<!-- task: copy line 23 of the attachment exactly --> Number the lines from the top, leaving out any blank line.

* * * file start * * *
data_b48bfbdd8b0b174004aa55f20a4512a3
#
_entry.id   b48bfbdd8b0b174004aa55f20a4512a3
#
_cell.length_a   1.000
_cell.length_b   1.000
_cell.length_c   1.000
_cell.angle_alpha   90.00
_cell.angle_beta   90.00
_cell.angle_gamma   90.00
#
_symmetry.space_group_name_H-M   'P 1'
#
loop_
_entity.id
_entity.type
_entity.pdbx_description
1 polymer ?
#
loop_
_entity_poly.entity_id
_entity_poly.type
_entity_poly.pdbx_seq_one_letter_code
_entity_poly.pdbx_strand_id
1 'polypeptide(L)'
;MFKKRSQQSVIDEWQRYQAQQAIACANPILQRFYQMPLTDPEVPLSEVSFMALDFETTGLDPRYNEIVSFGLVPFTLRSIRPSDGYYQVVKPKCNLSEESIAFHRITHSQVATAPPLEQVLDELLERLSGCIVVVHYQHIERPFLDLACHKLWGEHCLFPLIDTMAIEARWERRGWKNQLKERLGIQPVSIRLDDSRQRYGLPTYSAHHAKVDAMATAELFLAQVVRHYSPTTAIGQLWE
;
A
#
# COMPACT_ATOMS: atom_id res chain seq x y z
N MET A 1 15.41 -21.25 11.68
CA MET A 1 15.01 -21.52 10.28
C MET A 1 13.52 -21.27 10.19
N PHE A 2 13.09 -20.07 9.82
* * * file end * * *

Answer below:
_entity_poly.pdbx_seq_one_letter_code